Wednesday, June 22, 2016

Tualatin Hills Nature Park

Date of Visit: June 22, 2016
Type of Event: Study Tour
Topic: Urban forest park and habitat restoration
Organization: Tualatin Hills Nature Park
Location: Beaverton, Oregon
Host: F. Scott Wagner, Park Ranger, Tualatin Hills Park & Recreation District
International Fellows: Abiodun Solanke (Nigeria), Adam Wasiak (Poland), Andrea Cornejo (Nicaragua), Ana de Miguel (Spain), Karishmaa Pai (India), Yu Lei (China), Samantha Kwan (Malaysia)
WFI Staff: Shadia Duery / International Fellowship Manager, Michael Zhan / Intern from China

On this day, we went on a study tour to the Tualatin Hills Nature Park located in Beaverton, Oregon.

The main objective of this study tour was to learn about restoration strategies for an urban forest park. During our visit, we also learned about wetland mitigation, trail building and corridor habitat improvement.

This 220-acre urban park covered with evergreen deciduous forests, wetlands and meadows represents a high value habitat for wildlife. This park is a great example of how an island type of forest habitat can be reconnected and restored with adjacent land to create wildlife migration corridors.

Restoration sites: 
  • Tadpole Pond
    • Enhanced five tadpole ponds and surrounding area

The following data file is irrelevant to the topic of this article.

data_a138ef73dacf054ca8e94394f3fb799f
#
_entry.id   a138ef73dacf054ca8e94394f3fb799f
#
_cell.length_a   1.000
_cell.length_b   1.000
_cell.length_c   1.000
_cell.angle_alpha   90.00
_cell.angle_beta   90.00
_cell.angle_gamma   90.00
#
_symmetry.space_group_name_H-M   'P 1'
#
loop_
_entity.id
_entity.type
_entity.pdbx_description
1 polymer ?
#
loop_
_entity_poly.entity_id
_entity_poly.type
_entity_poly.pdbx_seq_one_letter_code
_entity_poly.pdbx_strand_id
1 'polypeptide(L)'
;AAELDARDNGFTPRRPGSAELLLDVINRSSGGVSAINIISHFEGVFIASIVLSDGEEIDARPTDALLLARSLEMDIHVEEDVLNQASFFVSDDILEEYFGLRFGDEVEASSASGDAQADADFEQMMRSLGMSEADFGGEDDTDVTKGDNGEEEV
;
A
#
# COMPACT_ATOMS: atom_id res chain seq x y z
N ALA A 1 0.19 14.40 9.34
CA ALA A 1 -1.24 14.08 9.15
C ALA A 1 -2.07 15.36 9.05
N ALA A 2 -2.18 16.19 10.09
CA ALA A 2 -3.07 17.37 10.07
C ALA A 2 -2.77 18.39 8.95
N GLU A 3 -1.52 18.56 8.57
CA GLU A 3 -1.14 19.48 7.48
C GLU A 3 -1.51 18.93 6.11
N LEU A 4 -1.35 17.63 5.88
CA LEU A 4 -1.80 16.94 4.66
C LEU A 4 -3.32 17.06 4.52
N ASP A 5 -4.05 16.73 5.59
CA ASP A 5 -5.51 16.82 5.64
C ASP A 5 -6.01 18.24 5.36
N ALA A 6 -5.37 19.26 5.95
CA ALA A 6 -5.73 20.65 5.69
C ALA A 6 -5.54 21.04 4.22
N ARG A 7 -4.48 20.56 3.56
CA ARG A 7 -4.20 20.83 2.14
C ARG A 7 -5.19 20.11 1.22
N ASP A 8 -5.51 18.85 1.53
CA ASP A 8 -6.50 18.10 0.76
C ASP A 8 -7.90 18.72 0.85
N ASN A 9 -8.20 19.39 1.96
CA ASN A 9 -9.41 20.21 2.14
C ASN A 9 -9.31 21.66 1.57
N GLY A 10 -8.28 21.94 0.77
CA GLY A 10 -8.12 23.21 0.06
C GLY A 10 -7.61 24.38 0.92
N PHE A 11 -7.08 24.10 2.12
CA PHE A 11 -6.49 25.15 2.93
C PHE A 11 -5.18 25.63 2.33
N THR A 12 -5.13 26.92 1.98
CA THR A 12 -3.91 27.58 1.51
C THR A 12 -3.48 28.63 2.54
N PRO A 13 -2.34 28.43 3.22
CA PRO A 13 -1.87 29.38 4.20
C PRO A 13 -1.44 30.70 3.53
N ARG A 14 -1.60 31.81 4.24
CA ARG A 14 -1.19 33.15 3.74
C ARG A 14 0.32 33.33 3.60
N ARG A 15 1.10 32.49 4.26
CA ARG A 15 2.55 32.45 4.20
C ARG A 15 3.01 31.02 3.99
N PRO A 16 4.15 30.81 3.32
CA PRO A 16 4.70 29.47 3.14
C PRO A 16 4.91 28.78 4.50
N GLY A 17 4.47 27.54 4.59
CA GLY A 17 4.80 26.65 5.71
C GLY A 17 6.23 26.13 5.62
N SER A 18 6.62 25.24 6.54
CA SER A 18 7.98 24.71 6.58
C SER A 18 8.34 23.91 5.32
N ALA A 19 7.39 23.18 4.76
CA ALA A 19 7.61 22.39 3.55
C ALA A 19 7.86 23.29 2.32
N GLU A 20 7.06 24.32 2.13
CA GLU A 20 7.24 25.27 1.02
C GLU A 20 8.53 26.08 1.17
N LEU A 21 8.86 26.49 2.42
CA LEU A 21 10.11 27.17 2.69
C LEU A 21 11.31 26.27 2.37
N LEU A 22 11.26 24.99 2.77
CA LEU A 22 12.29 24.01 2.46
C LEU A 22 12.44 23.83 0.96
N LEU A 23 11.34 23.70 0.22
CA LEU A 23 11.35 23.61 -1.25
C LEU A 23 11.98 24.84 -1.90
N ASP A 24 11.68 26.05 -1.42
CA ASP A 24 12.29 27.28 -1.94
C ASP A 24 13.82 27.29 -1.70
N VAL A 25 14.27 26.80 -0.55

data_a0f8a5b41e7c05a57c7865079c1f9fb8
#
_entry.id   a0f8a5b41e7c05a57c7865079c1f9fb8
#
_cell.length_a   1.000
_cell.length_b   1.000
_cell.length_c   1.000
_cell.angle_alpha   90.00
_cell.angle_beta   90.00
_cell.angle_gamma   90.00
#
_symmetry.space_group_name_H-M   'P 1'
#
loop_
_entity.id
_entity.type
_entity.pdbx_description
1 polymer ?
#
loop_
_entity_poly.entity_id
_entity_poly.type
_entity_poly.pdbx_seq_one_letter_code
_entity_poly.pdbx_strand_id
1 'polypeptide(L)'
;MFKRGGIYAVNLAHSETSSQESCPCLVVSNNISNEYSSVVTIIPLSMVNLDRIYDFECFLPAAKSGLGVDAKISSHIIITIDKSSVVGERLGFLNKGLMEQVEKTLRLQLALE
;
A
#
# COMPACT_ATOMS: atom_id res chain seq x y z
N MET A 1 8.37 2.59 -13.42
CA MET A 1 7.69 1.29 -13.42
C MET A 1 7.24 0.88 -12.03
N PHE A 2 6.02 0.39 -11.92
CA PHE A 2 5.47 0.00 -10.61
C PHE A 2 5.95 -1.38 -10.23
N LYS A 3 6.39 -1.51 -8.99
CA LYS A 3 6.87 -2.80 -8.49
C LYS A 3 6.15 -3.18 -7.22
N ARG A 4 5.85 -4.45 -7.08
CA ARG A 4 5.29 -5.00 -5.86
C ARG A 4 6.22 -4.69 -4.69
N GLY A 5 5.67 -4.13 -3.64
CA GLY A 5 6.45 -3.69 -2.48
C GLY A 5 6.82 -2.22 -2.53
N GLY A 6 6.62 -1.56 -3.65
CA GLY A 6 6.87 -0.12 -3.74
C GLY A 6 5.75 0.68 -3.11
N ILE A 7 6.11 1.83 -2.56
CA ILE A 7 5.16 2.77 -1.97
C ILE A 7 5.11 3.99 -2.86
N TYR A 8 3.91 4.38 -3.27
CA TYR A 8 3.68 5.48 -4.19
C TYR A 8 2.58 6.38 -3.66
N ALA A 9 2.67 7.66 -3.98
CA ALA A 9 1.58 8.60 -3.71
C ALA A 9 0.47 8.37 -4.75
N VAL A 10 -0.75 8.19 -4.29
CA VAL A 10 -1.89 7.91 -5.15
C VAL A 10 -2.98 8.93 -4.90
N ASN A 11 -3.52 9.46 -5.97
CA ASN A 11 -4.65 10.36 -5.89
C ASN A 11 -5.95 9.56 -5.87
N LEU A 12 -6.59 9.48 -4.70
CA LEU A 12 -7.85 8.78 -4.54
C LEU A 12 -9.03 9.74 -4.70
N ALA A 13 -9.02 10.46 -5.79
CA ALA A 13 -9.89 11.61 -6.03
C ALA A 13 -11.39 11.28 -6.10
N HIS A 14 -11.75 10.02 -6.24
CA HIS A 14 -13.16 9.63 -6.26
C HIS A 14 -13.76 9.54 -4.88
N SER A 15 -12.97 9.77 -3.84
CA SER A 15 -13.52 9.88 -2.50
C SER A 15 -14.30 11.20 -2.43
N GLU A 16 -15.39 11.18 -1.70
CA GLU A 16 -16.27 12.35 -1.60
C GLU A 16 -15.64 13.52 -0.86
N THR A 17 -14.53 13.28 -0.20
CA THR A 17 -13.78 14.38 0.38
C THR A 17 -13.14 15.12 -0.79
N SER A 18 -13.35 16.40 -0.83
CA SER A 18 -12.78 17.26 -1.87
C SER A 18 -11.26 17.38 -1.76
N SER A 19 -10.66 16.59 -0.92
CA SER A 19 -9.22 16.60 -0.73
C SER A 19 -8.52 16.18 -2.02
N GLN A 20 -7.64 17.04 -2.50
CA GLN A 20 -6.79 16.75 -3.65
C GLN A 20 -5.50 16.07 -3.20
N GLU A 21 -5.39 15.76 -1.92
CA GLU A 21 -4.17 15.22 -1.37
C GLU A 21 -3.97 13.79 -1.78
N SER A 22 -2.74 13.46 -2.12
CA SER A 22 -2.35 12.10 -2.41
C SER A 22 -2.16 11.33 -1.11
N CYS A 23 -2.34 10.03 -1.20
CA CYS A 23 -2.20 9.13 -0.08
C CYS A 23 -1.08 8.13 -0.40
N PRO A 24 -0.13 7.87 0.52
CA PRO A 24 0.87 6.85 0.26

• Improved habitat for the red-legged frog, Rana aurora, a species listed in Oregon Department of Fish and Wildlife's Sensitive Species List
Red-legged frog


  • Westside Trail 
  • Adjacent power line corridor
    • Most of the Westside Trail will be within the power transmission corridor controlled by Bonneville Power Administration and Portland General Electric
    • The power corridor establishes a continuous open space that supports wildlife habitat & movements
  •  The Creek Trail
    • Bioswale built at the back of Tri-Met garage to pre-treat runoff before it reaches Tualatin's wetlands
    • More than 8,000 native plants and trees were planted and the Creek Trail was rerouted and improved

Take home messages:-
When restoring habitat in an urban forest, it is important to:
  • Focus on providing viable habitat for target species or group of species that have declining populations due to habitat degradation
  • Take into consideration the several end users of the resource when crafting a management plan: i.e. people and wildlife
  • Restoration is best paired with education (reconnecting people to nature)
  • Engage with adjacent stakeholders to prioritize balance between infrastructure development / pressure and natural integrity

International Fellow’s Reflection:

Samantha Kwan from Malaysia - Habitat restoration in urban forest

OPH pair of PNR
I manage an urban forest reserve called Piasau Nature Reserve (PNR), situated in the heart of Miri City in Sarawak, Malaysia. Our similarities are:
  • Island forest in an urban setting
  • Same area (220-acres)
  • Restoration projects to enhance habitat connectivity for the Oriental Pied Hornbill (OPH)
  • Challenges: urban development and wildlife movement
I especially liked the red-legged frog habitat restoration project. Because reconnecting the frog habitat will also help other flora and fauna as well. In PNR, the OPH is used as the restoration umbrella species. Restoring their habitat will contribute to the resilience and viability of other wildlife populations.

Aerial photo of Tualatin Hills Nature Park, Beaverton, OR and Piasau Nature Reserve, Miri, Sarawak


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